She told me to stop being a martyr.

I’m lonely and miserable. All I do is watch TV and eat with my mom. I can’t get a job and I still live at home. I’m 28!

My sister gets money from her boyfriend. I can’t get a boyfriend.

I’m not on social media anymore because I hate myself. I feel like, “once a loser, always a loser.”

Signed, Always a loser

Dear Always,

No one was born to be a loser! That includes you. And, honesty has nothing to do with being brutal.

Have you ever looked at a baby smile, for no apparent reason? Or laugh, when sunlight came into her room. Or watched her bounce up and down in her crib, just because you walked into her room?

We are indeed born special, simply because we came from God. He doesn’t send “losers” to earth. That would be mean and pointless.

God also didn’t give you a bunch of loser “genes.” He gave you your free will to choose who you want to be. You may choose to use all the talents you have, all the virtues you want, and all the values needed to make your life purposeful.

Choose not to be selfish. A selfish person can’t share, can’t care, can’t use their creativity to give back.

Everyone is born with creativity. We start by creating thoughts. You can create any thought you want and that will start you on the path of being a winner.

Giving back starts relationships and stops loneliness. Being a martyr means suffering for a good cause or it means being a willing victim.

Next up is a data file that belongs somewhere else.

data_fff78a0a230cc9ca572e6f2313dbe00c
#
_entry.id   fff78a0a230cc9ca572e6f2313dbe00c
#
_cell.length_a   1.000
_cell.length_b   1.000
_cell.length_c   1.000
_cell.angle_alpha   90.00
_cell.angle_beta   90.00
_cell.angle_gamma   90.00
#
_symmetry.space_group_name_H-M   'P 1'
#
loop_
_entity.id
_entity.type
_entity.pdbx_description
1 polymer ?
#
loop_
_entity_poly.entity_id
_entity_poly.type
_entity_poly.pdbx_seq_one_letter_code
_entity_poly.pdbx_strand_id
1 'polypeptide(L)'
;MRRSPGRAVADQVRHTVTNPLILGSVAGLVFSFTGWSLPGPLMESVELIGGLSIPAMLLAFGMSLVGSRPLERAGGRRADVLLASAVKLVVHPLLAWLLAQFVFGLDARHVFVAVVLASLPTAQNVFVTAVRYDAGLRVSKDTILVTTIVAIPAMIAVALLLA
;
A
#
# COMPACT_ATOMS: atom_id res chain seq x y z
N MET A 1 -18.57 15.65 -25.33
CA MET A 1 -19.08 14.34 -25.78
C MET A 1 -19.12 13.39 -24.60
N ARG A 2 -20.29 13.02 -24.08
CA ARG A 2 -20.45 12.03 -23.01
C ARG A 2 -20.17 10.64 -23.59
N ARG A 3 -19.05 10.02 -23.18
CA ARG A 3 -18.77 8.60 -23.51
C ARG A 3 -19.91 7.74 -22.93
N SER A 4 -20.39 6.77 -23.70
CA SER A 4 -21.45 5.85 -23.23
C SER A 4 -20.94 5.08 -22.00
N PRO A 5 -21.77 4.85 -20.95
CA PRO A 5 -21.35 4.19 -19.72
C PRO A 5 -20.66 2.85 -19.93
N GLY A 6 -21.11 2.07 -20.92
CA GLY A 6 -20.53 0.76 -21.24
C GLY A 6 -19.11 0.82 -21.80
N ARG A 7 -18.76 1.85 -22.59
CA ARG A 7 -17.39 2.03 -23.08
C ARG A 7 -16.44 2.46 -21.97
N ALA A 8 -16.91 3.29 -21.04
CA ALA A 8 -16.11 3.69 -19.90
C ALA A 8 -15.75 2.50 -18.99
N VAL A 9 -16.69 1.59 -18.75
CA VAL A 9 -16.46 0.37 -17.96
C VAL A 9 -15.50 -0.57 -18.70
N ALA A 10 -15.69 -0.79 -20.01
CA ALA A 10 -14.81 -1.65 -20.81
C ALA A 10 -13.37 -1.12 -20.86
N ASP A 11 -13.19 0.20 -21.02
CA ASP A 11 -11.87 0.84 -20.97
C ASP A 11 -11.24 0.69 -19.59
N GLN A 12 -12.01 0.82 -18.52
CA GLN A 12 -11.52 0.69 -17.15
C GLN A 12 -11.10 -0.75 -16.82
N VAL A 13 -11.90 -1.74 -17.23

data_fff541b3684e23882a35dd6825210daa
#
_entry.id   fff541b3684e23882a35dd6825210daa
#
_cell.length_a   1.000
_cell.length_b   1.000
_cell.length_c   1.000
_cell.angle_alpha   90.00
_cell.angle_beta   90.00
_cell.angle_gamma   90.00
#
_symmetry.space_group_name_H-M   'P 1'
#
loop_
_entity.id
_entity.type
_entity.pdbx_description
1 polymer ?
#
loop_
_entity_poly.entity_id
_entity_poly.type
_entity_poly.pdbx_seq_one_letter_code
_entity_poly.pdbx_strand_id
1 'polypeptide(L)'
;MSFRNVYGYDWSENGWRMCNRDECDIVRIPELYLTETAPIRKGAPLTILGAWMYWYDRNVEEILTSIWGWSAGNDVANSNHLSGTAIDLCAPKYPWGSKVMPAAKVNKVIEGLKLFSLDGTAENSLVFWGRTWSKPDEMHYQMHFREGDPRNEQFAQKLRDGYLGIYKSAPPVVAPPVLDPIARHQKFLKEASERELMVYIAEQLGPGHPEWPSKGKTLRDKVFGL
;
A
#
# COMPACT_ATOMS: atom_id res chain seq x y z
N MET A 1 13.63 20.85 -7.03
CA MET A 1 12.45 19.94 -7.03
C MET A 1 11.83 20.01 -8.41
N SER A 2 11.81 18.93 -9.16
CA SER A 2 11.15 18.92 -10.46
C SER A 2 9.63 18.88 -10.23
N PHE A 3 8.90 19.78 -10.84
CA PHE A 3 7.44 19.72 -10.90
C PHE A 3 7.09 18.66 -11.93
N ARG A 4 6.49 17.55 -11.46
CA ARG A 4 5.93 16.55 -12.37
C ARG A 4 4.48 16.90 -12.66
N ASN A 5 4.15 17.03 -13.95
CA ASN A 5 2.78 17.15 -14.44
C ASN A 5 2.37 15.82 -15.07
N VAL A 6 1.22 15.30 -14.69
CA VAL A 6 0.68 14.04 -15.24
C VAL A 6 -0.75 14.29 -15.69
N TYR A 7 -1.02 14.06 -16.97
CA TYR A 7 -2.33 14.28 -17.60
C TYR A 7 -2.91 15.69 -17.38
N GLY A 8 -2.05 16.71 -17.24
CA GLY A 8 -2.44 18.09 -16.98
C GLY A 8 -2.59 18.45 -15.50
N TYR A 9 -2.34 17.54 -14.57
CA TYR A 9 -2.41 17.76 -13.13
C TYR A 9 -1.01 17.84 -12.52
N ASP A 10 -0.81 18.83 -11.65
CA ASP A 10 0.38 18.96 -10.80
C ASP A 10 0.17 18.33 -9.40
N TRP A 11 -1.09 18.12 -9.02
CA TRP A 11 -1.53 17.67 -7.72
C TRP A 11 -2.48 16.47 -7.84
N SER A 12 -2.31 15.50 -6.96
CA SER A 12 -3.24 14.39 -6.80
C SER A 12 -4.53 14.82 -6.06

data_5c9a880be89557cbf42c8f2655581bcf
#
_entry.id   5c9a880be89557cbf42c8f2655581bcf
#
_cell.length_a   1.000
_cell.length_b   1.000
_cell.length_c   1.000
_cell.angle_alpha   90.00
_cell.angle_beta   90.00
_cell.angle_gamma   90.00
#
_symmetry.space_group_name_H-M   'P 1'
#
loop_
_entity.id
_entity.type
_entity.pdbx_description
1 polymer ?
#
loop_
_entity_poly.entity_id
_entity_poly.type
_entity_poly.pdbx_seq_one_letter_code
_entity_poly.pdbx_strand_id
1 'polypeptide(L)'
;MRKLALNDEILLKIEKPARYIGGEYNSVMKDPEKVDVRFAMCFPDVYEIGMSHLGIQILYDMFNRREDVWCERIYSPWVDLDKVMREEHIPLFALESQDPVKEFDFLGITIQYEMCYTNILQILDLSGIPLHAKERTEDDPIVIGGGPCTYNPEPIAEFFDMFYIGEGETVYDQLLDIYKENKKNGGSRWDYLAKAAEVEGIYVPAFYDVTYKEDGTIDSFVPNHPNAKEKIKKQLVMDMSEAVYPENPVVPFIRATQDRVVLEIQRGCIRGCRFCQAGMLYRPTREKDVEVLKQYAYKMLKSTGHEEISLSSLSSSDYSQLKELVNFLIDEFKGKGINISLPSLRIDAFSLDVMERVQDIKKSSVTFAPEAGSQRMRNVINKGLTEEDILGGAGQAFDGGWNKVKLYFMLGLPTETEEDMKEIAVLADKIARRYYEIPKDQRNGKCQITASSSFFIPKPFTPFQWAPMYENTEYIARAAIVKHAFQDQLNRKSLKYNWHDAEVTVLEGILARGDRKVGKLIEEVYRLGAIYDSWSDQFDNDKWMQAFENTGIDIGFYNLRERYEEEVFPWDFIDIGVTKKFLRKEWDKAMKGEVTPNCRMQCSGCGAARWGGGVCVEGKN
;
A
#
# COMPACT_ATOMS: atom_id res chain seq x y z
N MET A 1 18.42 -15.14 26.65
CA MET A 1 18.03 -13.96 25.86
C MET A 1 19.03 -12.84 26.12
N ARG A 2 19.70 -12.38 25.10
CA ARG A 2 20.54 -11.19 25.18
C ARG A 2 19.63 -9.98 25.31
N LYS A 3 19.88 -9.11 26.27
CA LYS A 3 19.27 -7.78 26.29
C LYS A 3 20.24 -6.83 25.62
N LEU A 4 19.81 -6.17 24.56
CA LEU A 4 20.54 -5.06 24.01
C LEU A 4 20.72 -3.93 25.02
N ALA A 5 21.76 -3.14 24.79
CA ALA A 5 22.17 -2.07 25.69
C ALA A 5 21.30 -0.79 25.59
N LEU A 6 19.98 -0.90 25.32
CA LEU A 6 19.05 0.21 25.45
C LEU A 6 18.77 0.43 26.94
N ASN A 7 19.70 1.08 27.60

Suffering for a good cause is the ultimate act of being unselfish. Being a willing victim isn’t genuine suffering and counts for nothing.

Here’s how you fix it:

-Accept responsibility. Find your talents and get a job or go to school to develop them. No excuses.

 -Admit your weaknesses. Correct them. No excuses.

  -Do something with your “special-ness.” No excuses.

  -Develop a good work ethic. No excuses.

Develop yourself and relationships will come.

Signed, Rhonda and Dr. Cheri

Monday, May 15, 2017

Why are girls still being slut-shamed?

Dear Rhonda and Dr. Cheri,

Why are teen boys still slut-shaming girls?

Why aren’t boys ever treated this way?

I was told recently to watch the TV show “13 Reasons Why,” so I did. People are saying it’s a realistic story about a girl who commits suicide, but I think it’s mostly about boys slut-shaming girls.

My high-school aged nephew said he doesn’t know how true it is, but he’s seen it everywhere on social media.

This is so wrong. I want to know what to do to help these girls.

Gotta help

Dear Helpful,

Thank you for wanting to change our overly sexualized culture.

Boys don’t need to be equal in being slut-shamed. The change we need for our youth is to teach them to stop with sexual bantering, stop the porn, stop focusing on sexual appearance, stop the partying, and start setting boundaries like:

Abstinence from pre-marital sex. If you think it’s harmless, think again and look at the statistics on STDs, rape, abuse, bullying, suicide, and depression, anxiety, as well as alcohol and drug addiction. It’s possible to turn the tide and restore respect for each other’s innocence, goodness and modesty by starting a campaign of abstinence.